17. It is stated that the Hon’ble Tribunal considered the Prosecution’s total 12 witnesses to be reasonable. It is suggested that the Prosecution’s failure to bring more witnesses has not been due to any limitation by the Tribunal but rather its own inability to procure more witnesses to give evidence in the box against the Petitioner.  
18. It is the Defence’s respectful submission that the Prosecution would have been permitted to call more witnesses should they have been able to procure them.  
19. The natural result of this limitation is a severe curtailment of the Defence’s scope for disproving the Prosecution case and making submissions based on oral evidence in the latter stages of the trial.  
20. It is submitted that this provision sets out the starting point that it is for the Accused and not the Prosecution or the Tribunal to decide what evidence he presents and that he must be able to present that evidence by way of witnesses of his choosing.  
21. Although the quantity of that evidence must be subject to a measure of reasonableness, the Tribunal has already indicated what is reasonable in its acceptance of the Prosecution’s 12 witnesses, compared to which it is submitted the Defence’s prayer for 12 also seems very reasonable. On this basis it is submitted that the Tribunal should next look to equality between the Prosecution and Defence.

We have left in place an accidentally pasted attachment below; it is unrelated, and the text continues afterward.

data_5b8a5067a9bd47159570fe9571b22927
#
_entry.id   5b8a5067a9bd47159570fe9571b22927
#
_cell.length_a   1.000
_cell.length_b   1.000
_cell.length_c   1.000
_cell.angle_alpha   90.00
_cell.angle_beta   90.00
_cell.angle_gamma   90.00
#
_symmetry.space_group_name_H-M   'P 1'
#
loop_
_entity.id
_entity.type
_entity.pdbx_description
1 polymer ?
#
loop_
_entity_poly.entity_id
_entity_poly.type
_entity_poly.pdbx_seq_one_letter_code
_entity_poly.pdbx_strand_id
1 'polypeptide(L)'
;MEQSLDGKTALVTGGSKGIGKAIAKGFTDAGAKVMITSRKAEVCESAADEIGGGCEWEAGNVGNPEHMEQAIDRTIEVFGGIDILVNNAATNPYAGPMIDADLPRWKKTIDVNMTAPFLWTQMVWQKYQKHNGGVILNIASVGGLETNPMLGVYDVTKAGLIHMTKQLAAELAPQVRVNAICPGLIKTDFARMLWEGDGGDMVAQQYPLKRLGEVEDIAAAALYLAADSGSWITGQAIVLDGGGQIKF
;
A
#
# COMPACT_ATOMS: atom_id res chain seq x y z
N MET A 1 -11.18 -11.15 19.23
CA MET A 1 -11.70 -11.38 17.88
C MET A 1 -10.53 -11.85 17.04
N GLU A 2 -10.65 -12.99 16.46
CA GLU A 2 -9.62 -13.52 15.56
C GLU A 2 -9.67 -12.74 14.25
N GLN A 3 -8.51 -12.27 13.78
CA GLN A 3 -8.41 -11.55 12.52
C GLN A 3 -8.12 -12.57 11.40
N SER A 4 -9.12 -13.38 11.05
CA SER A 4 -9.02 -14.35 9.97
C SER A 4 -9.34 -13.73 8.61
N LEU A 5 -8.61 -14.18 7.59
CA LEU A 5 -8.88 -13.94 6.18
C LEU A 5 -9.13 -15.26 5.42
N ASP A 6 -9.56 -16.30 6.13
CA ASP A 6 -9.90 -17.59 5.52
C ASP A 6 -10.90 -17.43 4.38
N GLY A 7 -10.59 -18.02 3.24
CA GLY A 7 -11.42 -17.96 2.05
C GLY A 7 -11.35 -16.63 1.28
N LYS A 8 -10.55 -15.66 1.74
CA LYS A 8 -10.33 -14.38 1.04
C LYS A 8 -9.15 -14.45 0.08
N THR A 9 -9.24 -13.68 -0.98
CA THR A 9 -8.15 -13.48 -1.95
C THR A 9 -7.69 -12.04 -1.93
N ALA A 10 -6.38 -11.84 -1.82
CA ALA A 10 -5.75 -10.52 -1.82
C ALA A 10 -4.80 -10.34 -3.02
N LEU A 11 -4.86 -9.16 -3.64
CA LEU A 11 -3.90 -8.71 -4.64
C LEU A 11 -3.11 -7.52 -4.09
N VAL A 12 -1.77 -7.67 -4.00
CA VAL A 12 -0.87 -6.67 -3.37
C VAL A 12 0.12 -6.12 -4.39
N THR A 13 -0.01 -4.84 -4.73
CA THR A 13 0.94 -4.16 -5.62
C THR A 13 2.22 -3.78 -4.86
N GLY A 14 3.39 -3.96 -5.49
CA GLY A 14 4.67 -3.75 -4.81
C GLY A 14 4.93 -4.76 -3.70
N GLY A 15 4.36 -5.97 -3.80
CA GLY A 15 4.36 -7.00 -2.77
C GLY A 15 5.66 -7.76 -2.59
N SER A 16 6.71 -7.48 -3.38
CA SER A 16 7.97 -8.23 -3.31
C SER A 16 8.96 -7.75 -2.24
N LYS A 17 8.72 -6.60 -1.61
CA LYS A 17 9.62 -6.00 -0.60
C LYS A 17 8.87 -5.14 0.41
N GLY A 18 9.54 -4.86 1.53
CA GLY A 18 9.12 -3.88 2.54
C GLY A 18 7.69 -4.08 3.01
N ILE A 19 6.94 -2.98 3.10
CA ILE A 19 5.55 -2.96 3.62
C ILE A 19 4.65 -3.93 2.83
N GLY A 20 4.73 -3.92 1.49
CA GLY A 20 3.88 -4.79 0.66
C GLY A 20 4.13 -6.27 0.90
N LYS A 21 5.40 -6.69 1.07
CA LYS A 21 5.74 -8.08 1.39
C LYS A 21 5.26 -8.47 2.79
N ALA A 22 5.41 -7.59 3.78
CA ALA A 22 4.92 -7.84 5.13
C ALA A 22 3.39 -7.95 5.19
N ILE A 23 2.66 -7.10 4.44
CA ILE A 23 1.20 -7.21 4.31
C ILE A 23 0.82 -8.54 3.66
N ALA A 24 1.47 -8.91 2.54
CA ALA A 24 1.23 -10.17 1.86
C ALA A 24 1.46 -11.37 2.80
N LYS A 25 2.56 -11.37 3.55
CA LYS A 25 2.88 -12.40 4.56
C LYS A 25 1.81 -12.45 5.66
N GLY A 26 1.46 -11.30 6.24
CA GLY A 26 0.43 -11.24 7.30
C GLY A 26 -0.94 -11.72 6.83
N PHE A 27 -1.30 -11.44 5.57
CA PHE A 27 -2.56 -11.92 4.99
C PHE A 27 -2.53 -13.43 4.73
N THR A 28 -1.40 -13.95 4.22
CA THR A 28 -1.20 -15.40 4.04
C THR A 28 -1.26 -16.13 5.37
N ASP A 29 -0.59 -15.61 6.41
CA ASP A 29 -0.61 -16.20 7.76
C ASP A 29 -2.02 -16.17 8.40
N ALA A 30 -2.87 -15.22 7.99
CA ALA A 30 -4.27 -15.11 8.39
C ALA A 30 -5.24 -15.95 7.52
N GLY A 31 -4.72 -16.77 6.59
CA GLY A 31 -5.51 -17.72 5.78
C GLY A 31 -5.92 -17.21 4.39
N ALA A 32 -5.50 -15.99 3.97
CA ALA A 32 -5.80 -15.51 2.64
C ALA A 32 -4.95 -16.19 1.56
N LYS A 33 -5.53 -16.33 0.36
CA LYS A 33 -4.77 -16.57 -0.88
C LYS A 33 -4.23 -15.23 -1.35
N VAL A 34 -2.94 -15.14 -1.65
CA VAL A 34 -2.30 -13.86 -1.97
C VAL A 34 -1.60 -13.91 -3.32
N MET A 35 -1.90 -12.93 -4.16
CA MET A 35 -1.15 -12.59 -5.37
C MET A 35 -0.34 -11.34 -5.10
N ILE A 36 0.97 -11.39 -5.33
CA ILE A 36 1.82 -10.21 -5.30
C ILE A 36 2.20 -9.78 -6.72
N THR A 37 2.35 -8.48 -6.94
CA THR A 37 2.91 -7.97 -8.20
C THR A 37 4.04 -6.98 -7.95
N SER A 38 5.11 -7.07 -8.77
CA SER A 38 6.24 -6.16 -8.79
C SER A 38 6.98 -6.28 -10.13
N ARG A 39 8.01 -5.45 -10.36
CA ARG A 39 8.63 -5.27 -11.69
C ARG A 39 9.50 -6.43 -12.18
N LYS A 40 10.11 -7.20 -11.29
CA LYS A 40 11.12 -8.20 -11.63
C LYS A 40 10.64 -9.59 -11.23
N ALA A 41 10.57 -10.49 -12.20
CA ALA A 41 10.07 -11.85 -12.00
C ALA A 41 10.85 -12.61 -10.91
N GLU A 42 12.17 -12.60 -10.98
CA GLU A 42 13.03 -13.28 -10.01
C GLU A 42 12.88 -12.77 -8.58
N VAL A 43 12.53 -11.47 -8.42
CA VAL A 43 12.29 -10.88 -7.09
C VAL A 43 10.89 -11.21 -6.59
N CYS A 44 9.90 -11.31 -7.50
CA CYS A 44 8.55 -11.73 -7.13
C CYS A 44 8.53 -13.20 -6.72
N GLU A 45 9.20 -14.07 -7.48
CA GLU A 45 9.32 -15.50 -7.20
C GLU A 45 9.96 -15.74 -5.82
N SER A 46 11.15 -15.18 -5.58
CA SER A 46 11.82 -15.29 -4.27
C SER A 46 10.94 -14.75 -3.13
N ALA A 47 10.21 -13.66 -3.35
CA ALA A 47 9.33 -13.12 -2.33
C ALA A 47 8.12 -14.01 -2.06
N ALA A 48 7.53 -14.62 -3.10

22. Thus the Petitioner does not pray simply that he be afforded nominal equality with the Prosecution, but that he should be afforded substantive equality in his choice of witnesses that will allow him to fully present his case in accordance with the foregoing right set out.

23. It is submitted that acceding to the Prosecution’s prayer for limitation to half its number of witnesses compels the Defence to conduct the case of the Accused-Petitioner under conditions of inequality vis-a-vis the Prosecution. This will cause the Tribunal to fall short of ensuring a fair trial for the Accused.  
24. It is submitted that initially 20 witnesses requested by the Defence would in no way prevent the Tribunal from confining the trial to an expeditious hearing of the issues raised by the charges pursuant section 11 (3) (a) of the Act. This has already been demonstrated by the reasonably expeditious consideration of the evidence of the Prosecution’s 12 witnesses, which included the lengthy evidence of the Investigation Officer for which there is no corresponding Defence witness requiring comparable time.  
25. It is submitted that only by rendering conditions of parity between the Defence and Prosecution with an order to permit 12 Defence witnesses can the Tribunal meet its international obligations as set out above, including that of satisfying the overriding right under Rule 43 (4) of the Tribunal’s Rules of Procedure that the accused be entitled to a fair hearing.  
26. It is further submitted that nowhere can these undertakings be more important than in proceedings that carry the death penalty upon conviction, as in the instant case.  
27. That it is humbly submitted that only 6 defence witnesses as permitted by this tribunal is a very small number for defence and defence will be highly prejudiced if the number is not increased.
See here for subsequent tribunal order